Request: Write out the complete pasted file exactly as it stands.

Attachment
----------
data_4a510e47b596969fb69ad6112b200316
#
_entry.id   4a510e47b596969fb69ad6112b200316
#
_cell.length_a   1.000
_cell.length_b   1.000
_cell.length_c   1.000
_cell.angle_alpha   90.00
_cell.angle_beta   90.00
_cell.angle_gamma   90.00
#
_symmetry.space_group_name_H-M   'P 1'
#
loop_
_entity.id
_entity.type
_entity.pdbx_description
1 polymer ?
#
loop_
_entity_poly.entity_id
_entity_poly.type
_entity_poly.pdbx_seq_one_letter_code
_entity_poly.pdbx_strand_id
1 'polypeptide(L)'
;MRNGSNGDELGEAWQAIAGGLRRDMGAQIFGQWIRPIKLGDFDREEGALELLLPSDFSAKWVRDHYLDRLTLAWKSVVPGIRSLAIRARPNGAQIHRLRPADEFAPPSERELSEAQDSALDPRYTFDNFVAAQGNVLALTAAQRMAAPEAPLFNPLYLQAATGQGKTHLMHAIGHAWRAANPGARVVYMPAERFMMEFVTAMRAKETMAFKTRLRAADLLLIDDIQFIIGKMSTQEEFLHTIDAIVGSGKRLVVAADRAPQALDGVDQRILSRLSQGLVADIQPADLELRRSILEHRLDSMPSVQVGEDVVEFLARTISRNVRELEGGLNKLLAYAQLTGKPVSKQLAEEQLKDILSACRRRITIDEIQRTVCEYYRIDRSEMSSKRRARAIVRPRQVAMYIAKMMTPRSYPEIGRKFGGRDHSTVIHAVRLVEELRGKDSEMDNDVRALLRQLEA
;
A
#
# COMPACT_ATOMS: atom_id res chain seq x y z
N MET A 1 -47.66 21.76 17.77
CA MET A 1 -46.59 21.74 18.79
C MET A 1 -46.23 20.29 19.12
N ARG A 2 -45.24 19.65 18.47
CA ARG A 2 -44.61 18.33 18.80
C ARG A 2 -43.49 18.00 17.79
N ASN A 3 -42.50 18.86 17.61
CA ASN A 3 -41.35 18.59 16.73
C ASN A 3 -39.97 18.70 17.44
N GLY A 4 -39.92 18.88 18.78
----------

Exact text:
data_4a510e47b596969fb69ad6112b200316
#
_entry.id   4a510e47b596969fb69ad6112b200316
#
_cell.length_a   1.000
_cell.length_b   1.000
_cell.length_c   1.000
_cell.angle_alpha   90.00
_cell.angle_beta   90.00
_cell.angle_gamma   90.00
#
_symmetry.space_group_name_H-M   'P 1'
#
loop_
_entity.id
_entity.type
_entity.pdbx_description
1 polymer ?
#
loop_
_entity_poly.entity_id
_entity_poly.type
_entity_poly.pdbx_seq_one_letter_code
_entity_poly.pdbx_strand_id
1 'polypeptide(L)'
;MRNGSNGDELGEAWQAIAGGLRRDMGAQIFGQWIRPIKLGDFDREEGALELLLPSDFSAKWVRDHYLDRLTLAWKSVVPGIRSLAIRARPNGAQIHRLRPADEFAPPSERELSEAQDSALDPRYTFDNFVAAQGNVLALTAAQRMAAPEAPLFNPLYLQAATGQGKTHLMHAIGHAWRAANPGARVVYMPAERFMMEFVTAMRAKETMAFKTRLRAADLLLIDDIQFIIGKMSTQEEFLHTIDAIVGSGKRLVVAADRAPQALDGVDQRILSRLSQGLVADIQPADLELRRSILEHRLDSMPSVQVGEDVVEFLARTISRNVRELEGGLNKLLAYAQLTGKPVSKQLAEEQLKDILSACRRRITIDEIQRTVCEYYRIDRSEMSSKRRARAIVRPRQVAMYIAKMMTPRSYPEIGRKFGGRDHSTVIHAVRLVEELRGKDSEMDNDVRALLRQLEA
;
A
#
# COMPACT_ATOMS: atom_id res chain seq x y z
N MET A 1 -47.66 21.76 17.77
CA MET A 1 -46.59 21.74 18.79
C MET A 1 -46.23 20.29 19.12
N ARG A 2 -45.24 19.65 18.47
CA ARG A 2 -44.61 18.33 18.80
C ARG A 2 -43.49 18.00 17.79
N ASN A 3 -42.50 18.86 17.61
CA ASN A 3 -41.35 18.59 16.73
C ASN A 3 -39.97 18.70 17.44
N GLY A 4 -39.92 18.88 18.78